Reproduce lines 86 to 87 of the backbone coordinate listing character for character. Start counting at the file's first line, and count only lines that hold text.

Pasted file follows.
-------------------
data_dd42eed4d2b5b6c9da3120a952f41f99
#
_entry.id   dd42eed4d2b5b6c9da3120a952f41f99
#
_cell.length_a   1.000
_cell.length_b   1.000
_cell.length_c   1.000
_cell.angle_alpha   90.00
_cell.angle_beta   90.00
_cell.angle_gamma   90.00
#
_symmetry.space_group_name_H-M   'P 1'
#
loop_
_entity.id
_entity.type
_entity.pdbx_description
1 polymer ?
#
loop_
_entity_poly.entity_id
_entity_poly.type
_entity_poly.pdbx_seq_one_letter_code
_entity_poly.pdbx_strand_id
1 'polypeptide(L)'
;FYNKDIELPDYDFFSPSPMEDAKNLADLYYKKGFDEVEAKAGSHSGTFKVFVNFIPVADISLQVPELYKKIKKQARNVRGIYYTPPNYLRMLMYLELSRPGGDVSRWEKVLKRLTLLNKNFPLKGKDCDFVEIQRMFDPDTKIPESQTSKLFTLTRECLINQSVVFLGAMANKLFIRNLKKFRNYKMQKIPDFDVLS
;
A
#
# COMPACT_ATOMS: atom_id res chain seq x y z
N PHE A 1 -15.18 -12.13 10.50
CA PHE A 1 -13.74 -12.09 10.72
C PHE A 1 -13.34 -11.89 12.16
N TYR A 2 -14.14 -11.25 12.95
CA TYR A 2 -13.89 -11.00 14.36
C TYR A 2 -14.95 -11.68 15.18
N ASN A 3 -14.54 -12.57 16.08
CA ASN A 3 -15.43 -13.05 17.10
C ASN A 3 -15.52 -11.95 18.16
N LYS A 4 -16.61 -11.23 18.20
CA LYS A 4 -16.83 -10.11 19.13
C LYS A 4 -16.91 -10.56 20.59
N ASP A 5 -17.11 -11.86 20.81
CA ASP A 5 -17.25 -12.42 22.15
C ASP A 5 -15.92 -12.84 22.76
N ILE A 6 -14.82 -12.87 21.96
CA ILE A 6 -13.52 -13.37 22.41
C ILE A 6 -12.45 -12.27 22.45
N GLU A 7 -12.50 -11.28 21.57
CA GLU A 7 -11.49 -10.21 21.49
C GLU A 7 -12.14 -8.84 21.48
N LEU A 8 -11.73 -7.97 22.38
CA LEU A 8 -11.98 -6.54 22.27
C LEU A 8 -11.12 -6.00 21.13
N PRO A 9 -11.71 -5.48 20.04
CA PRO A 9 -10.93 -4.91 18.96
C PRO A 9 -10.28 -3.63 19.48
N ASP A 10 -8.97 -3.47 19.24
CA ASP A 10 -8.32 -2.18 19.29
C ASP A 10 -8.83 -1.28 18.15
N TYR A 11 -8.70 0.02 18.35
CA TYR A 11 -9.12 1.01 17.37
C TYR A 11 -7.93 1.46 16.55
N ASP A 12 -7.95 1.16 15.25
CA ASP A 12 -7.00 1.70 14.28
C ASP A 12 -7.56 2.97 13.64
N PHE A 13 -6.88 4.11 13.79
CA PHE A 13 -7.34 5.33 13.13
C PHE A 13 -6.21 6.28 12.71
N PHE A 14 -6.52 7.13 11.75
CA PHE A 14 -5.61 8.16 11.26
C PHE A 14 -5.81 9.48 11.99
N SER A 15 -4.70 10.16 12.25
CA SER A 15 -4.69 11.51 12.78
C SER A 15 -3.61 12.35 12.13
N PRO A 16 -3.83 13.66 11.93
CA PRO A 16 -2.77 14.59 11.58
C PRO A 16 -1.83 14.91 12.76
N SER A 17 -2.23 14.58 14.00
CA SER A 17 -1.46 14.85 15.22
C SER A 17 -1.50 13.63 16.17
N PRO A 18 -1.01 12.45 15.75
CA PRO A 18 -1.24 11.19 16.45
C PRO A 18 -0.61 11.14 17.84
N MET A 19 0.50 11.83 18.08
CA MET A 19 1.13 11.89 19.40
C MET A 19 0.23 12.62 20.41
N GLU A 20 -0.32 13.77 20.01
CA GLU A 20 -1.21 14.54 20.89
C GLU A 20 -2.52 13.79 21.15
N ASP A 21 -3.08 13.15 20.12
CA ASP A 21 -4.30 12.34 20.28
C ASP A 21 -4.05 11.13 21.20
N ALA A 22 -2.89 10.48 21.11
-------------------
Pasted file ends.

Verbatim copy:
CA MET A 19 1.13 11.89 19.40
C MET A 19 0.23 12.62 20.41